Obesity, smoking do not impact long-term healing of wrist fractures
(HealthDay)—Excellent clinical and radiographic outcomes can be achieved with surgery for displaced wrist fractures in patients who are obese and in those who smoke, according to a study published in the December issue of the Journal of Hand Surgery.
Matthew J. Hall, M.D., from Beth Israel Deaconess Medical Center in Boston, and colleagues compared functional and radiographic outcomes among patients with and without obesity and by smoking status. All patients were surgically treated for a distal radius fracture between 2006 and 2017 at two level 1 trauma centers. Analysis included 200 patients (39 with body mass index [BMI] ≥30 kg/m² and 161 with BMI <30 kg/m²; 148 never smokers, 32 former smokers, and 20 current smokers).
The researchers found that while obese patients had more comorbidities, fracture types were similar between the BMI groups. Acceptable Quick Disabilities of the Arm, Shoulder, and Hand (QuickDASH) scores were achieved by both BMI groups at three-month and one-year follow-up. Additionally, the two groups were similar regarding motion, Radiographic Union Scoring System score, and alignment. Smokers had higher QuickDASH scores and a lower percentage of radiographically healed fractures (40 percent versus 69 to 82 percent) at three months. At final follow-up, differences in QuickDASH were small and range of motion, fracture healing, and complication rates were similar between the three smoking groups.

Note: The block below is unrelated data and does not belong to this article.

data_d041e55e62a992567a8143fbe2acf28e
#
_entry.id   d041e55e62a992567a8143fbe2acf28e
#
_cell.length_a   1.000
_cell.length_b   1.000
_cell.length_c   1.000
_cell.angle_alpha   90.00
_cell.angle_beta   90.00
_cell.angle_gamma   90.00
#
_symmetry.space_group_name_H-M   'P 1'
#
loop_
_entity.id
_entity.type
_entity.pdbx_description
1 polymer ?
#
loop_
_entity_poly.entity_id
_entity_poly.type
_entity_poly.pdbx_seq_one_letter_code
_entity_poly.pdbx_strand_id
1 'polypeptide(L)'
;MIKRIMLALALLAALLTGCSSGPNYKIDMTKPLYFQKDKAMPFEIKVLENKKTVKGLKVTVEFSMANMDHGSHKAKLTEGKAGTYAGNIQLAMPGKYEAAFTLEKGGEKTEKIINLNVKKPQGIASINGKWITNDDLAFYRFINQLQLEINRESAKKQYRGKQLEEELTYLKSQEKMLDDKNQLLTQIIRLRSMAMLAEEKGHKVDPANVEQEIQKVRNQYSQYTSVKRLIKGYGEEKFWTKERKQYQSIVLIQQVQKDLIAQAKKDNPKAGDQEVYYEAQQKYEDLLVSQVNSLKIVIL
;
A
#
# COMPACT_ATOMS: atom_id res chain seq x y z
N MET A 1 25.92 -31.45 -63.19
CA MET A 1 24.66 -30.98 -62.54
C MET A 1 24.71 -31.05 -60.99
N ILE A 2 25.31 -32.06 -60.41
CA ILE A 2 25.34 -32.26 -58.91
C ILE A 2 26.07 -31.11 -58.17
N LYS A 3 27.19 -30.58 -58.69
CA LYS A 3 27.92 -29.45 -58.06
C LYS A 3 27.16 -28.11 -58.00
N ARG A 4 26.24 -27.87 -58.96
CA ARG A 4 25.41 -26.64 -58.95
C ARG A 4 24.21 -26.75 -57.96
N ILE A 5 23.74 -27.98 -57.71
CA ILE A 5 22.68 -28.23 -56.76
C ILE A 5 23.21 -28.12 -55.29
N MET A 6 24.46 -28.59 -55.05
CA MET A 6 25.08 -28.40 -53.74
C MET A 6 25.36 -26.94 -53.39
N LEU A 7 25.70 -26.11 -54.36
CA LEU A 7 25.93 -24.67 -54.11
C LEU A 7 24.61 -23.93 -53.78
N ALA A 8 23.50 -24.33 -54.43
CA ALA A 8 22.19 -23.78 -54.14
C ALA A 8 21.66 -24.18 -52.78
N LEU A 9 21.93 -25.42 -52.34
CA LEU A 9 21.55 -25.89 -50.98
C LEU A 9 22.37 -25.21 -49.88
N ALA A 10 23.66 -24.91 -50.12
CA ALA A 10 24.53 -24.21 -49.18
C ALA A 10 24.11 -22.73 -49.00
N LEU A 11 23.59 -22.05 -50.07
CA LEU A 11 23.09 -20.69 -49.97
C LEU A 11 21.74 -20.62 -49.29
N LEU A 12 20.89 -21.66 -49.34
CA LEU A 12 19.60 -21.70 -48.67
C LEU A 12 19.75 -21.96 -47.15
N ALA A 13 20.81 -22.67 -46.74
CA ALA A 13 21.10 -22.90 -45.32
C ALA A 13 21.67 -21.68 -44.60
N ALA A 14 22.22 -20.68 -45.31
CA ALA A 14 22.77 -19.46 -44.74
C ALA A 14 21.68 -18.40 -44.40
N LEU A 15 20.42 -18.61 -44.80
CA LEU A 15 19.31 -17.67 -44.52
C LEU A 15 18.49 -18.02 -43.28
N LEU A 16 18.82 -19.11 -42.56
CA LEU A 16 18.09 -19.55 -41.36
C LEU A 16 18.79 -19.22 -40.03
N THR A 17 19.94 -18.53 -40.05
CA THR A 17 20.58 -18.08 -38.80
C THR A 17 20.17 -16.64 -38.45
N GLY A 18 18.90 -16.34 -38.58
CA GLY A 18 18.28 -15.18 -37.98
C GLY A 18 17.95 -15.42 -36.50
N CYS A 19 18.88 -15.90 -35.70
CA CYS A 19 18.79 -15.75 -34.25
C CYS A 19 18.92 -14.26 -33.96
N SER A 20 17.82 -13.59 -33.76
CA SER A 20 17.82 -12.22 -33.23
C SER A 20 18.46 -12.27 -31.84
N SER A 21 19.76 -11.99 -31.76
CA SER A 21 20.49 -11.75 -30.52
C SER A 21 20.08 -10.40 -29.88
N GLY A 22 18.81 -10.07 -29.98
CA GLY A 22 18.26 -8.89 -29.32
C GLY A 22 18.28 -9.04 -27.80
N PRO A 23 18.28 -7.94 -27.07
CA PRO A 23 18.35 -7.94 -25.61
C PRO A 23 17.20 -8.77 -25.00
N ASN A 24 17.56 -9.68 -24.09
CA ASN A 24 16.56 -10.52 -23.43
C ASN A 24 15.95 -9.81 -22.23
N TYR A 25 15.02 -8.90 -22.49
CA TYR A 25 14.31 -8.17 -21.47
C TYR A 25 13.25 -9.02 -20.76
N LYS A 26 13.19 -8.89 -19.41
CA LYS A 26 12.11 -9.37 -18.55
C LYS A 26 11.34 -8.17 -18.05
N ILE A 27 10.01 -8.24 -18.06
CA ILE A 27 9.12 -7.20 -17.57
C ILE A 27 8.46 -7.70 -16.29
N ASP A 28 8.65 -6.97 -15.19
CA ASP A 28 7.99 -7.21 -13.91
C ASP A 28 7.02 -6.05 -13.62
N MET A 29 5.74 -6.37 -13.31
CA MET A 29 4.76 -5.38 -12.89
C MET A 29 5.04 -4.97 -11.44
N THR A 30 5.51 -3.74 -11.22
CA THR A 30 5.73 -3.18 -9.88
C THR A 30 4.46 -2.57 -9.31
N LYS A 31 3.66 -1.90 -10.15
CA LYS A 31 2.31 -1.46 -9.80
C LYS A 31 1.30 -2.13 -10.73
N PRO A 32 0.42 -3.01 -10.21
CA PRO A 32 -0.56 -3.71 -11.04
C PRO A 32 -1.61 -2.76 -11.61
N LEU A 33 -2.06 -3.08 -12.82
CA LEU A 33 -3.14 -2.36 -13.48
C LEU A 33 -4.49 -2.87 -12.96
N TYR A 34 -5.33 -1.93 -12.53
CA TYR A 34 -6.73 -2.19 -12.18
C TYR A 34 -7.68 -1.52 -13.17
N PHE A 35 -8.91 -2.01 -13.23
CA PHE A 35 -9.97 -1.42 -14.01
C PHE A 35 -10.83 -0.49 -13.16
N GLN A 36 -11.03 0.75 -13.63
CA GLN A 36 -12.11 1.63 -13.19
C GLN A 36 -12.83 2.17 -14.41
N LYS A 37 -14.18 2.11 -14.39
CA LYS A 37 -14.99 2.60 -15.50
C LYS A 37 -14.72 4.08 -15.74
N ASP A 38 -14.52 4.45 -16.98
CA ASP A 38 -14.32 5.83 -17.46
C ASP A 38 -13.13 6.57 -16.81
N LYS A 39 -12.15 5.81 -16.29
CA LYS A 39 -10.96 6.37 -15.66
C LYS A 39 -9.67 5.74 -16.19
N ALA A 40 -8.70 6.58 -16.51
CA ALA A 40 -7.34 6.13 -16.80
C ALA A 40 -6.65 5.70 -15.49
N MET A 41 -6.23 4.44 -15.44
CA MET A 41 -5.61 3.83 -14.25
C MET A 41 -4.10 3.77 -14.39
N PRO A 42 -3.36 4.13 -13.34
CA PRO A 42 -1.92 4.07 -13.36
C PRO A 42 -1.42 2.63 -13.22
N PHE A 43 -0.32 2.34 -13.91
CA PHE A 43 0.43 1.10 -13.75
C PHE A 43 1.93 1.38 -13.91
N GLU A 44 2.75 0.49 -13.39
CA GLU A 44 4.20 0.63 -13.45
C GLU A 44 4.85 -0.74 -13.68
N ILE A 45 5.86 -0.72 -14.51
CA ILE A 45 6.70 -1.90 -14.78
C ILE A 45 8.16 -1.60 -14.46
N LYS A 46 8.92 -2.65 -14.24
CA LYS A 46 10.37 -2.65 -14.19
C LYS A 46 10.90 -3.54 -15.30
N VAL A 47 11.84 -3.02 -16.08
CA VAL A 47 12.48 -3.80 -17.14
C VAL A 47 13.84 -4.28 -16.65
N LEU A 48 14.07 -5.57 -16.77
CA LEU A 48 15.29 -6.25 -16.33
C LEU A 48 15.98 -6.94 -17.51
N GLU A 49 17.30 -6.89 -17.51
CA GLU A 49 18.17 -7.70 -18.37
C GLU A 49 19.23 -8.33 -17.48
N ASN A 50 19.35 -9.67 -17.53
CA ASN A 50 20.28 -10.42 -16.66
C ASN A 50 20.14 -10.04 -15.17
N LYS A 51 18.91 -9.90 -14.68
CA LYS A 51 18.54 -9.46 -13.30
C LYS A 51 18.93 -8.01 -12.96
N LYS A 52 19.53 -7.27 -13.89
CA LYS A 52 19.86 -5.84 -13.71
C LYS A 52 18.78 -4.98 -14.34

"Our results show that treatment for distal radius fractures in obese and smoking patients is safe, and these patients may be treated like the general population with similar long-term results," a coauthor said in a statement.
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